Geology was front-and-center from the moment we awoke in the incredible landscape of Tracy Arm-Fords Terror Wilderness. In the wee hours before sunrise we crossed the bar, or more accurately, the end moraine of the glacier responsible for the fjord’s formation. By 6:00 a.m. we were well into the wilderness and seeing firsthand the effects of multiple periods of glaciation. Steep polished cliffs of granite rose from the water to heights exceeding four thousand feet and clearly showed us the erosive power of moving ice.
Our first off-ship activity began at 9:00 a.m. with Zodiac tours of the water directly below the ice-cliff terminus of South Sawyer Glacier. Using the nimble rubber boats we motored close (but not too close) to icebergs and bergy-bits, and we watched as harbor seals swam nearby or rested on the ice. Gulls, Arctic terns, and a few eagles flew near the ice cliff, occasionally diving to snatch a fish from the icy water. We spotted several mountain goats grazing on the steep slopes of the fjord.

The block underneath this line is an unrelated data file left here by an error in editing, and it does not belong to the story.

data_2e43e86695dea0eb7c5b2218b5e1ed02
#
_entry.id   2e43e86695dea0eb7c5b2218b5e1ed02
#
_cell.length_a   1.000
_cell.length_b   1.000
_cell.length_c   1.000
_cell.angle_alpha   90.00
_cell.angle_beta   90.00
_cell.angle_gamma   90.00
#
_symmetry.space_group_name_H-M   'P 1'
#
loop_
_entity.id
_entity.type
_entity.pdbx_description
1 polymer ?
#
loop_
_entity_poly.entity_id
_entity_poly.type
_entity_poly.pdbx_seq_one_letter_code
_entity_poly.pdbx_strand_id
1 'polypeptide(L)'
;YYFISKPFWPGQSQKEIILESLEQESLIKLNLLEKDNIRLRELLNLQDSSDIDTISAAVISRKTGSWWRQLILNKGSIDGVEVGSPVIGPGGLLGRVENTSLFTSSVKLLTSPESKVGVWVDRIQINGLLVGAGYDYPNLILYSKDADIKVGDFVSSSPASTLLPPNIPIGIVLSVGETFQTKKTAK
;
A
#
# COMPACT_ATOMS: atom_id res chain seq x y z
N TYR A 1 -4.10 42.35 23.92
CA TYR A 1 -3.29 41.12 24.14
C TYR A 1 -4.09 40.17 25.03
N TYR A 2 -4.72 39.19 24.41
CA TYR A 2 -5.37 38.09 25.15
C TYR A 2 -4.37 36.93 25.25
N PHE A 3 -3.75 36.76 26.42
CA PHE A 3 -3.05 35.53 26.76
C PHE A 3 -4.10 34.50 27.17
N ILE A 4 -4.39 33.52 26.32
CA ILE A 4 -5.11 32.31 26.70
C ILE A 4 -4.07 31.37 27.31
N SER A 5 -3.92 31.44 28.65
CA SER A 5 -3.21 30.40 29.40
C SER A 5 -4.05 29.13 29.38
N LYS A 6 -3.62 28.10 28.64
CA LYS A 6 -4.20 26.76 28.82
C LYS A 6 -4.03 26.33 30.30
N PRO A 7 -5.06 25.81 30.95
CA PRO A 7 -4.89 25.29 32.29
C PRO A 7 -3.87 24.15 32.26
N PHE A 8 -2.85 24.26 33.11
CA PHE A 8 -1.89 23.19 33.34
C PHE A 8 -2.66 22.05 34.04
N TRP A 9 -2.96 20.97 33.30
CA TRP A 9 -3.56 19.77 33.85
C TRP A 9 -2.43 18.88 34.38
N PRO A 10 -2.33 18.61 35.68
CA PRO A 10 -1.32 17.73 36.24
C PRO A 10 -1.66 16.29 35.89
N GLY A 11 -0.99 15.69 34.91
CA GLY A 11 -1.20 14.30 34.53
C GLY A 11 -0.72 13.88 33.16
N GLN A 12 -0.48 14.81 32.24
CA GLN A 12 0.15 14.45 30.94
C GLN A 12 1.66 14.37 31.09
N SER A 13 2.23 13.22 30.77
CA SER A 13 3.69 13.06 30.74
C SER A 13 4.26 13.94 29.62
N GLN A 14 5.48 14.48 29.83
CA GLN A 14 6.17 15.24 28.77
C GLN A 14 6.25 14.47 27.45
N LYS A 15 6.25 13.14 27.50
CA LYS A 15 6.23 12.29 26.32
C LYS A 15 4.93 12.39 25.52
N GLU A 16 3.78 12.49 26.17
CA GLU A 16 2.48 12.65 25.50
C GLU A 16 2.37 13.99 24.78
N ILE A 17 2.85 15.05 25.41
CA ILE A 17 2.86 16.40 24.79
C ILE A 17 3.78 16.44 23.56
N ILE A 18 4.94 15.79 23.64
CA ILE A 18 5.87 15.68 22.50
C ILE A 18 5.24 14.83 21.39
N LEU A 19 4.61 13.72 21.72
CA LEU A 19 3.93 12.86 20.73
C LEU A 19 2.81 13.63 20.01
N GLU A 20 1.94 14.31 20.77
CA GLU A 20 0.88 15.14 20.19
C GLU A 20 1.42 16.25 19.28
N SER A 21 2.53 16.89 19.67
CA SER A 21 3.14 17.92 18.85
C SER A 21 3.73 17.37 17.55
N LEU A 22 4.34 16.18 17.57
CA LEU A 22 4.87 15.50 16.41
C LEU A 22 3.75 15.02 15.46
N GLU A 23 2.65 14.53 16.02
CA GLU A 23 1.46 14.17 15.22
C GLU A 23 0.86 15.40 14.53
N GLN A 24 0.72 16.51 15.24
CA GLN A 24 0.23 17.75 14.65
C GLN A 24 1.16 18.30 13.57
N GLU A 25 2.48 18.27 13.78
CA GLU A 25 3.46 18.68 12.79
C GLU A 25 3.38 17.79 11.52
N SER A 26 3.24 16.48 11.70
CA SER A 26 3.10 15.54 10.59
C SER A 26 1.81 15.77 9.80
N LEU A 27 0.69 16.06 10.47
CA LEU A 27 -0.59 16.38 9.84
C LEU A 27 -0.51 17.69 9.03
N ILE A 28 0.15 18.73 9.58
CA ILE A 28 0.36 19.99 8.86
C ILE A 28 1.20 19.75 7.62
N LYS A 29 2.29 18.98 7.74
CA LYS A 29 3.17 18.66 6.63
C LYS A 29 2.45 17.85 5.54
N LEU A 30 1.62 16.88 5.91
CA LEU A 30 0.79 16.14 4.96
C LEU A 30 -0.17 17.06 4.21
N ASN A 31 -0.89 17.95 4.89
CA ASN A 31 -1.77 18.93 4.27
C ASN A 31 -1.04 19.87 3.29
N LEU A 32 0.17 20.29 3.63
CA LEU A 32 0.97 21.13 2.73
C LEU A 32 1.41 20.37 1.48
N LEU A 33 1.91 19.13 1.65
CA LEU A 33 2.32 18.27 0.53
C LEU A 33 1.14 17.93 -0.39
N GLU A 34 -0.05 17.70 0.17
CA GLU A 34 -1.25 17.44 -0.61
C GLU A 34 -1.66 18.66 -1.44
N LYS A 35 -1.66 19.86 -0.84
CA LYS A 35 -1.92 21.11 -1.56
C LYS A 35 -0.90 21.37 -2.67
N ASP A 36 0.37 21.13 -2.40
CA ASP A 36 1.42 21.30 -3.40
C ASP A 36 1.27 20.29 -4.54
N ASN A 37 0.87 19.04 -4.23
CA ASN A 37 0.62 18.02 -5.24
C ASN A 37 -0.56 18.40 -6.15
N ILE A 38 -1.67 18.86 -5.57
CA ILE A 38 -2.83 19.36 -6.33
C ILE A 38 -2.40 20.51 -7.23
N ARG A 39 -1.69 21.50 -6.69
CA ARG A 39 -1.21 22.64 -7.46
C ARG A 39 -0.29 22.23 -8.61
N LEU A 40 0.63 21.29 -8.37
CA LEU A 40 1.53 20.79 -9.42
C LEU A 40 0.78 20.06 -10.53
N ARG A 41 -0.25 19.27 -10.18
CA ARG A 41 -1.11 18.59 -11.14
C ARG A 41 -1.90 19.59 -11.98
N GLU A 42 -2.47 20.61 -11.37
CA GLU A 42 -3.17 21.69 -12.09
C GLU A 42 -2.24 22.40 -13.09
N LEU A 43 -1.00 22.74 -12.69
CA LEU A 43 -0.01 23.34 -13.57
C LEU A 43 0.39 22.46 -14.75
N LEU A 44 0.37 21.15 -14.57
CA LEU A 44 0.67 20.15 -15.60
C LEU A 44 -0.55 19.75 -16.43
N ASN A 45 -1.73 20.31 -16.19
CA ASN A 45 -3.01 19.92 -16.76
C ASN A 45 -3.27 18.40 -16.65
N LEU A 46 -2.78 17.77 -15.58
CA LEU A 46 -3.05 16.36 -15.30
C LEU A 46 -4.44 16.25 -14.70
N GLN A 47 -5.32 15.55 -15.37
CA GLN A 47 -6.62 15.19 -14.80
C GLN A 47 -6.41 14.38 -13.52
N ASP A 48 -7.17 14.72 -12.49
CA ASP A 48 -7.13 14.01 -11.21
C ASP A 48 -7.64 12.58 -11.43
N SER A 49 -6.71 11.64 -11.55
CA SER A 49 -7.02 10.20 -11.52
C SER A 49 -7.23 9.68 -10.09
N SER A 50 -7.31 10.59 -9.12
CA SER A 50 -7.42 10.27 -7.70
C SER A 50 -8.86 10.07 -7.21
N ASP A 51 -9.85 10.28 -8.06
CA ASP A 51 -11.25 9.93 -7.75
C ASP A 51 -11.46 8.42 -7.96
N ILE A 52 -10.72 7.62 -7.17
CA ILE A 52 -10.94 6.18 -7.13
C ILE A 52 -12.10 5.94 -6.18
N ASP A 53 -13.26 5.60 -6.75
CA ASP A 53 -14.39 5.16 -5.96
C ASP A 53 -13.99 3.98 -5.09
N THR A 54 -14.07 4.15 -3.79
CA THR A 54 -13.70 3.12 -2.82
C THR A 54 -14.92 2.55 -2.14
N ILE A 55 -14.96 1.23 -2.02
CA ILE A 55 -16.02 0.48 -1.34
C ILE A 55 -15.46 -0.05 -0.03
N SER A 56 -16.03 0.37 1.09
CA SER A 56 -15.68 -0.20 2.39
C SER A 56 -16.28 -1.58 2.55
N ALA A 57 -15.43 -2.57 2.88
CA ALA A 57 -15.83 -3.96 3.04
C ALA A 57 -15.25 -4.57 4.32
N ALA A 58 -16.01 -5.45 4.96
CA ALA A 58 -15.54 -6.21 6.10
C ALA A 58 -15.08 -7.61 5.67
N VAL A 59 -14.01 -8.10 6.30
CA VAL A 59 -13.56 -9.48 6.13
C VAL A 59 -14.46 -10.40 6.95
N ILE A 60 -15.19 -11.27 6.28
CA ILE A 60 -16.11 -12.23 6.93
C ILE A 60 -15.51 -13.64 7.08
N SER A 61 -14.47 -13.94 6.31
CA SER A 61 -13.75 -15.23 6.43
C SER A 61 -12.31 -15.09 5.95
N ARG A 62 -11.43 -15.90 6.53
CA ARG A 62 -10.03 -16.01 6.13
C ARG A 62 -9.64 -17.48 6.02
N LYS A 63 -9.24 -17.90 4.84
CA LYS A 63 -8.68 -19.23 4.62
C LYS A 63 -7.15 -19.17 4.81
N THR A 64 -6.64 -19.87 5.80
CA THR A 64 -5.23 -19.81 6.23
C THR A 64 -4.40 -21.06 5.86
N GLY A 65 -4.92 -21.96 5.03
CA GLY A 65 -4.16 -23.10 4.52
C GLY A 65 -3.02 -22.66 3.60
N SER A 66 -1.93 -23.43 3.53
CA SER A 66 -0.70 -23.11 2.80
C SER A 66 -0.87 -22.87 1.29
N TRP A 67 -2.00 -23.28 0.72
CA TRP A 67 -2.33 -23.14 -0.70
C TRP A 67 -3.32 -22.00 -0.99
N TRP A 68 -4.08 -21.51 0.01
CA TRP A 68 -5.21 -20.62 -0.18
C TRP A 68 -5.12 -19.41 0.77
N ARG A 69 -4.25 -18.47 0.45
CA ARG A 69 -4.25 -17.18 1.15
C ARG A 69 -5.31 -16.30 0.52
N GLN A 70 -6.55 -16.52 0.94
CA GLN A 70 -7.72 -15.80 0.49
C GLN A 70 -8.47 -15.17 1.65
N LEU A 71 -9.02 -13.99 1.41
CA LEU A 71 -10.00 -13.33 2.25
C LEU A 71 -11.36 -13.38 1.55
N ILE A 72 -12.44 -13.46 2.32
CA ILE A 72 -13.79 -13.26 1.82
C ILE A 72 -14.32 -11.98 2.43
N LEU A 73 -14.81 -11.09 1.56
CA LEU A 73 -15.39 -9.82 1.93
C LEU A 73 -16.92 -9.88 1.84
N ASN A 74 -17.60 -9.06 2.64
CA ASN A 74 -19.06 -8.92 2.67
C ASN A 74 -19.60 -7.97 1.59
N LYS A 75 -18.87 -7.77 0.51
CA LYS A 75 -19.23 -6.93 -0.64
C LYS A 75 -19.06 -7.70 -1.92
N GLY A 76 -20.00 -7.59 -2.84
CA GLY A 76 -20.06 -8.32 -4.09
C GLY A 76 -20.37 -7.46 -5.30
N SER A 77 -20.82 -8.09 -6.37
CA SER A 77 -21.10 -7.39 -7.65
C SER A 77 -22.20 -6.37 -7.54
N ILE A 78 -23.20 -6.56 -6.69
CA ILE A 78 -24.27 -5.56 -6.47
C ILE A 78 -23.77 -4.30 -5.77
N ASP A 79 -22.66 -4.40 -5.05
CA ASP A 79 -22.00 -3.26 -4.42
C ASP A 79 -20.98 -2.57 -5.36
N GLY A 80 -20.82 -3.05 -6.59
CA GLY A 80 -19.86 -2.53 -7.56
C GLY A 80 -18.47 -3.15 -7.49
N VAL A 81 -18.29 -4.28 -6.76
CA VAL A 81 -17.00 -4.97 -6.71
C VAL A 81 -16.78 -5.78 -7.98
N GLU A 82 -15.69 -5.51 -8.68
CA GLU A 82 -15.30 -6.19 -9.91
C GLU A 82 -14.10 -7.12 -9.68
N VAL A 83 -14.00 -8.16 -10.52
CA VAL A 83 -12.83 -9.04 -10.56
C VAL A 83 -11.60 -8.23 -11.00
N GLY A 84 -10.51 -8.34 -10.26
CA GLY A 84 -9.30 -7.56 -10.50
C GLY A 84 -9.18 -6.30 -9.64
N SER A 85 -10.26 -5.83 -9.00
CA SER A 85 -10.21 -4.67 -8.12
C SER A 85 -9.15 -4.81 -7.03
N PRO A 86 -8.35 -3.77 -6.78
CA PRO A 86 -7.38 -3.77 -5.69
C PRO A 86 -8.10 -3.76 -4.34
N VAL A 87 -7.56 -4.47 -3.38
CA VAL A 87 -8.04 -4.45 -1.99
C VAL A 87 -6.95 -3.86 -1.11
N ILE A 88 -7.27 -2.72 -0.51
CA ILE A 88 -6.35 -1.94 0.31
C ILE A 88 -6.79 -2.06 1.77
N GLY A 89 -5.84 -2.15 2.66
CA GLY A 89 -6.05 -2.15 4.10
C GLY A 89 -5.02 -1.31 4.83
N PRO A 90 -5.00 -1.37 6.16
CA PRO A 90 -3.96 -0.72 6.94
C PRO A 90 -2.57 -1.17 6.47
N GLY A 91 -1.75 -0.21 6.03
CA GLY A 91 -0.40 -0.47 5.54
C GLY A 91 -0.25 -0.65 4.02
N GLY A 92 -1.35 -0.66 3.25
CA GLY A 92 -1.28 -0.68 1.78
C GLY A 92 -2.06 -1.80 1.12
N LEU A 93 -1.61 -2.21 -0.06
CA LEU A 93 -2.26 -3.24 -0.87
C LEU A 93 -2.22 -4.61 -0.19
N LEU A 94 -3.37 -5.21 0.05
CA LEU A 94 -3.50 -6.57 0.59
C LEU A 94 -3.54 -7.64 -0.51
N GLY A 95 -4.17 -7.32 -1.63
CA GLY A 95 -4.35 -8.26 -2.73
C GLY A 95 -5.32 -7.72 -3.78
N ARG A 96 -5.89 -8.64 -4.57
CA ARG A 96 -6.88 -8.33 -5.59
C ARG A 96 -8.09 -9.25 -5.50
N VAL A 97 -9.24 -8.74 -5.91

The rock walls display many chapters of Earth’s history. They show complex cross-cutting relationships between magmatic intrusions of quartz, diabase, and the older metamorphic and granitic basement rock. The last chapter of the story is the uplift and dramatic sculpting of the land by repetitive cycles of glacial advance and retreat. The Pleistocene Ice Age left its mark on the landscape in the forms of towering horns, deep U-shaped valleys, cirques, scour, and glacial polish of the bedrock. Most importantly for us, that age is also responsible for the formation of the fjords in which we sail our ship.
It was a great way to start our exploration of Southeast Alaska.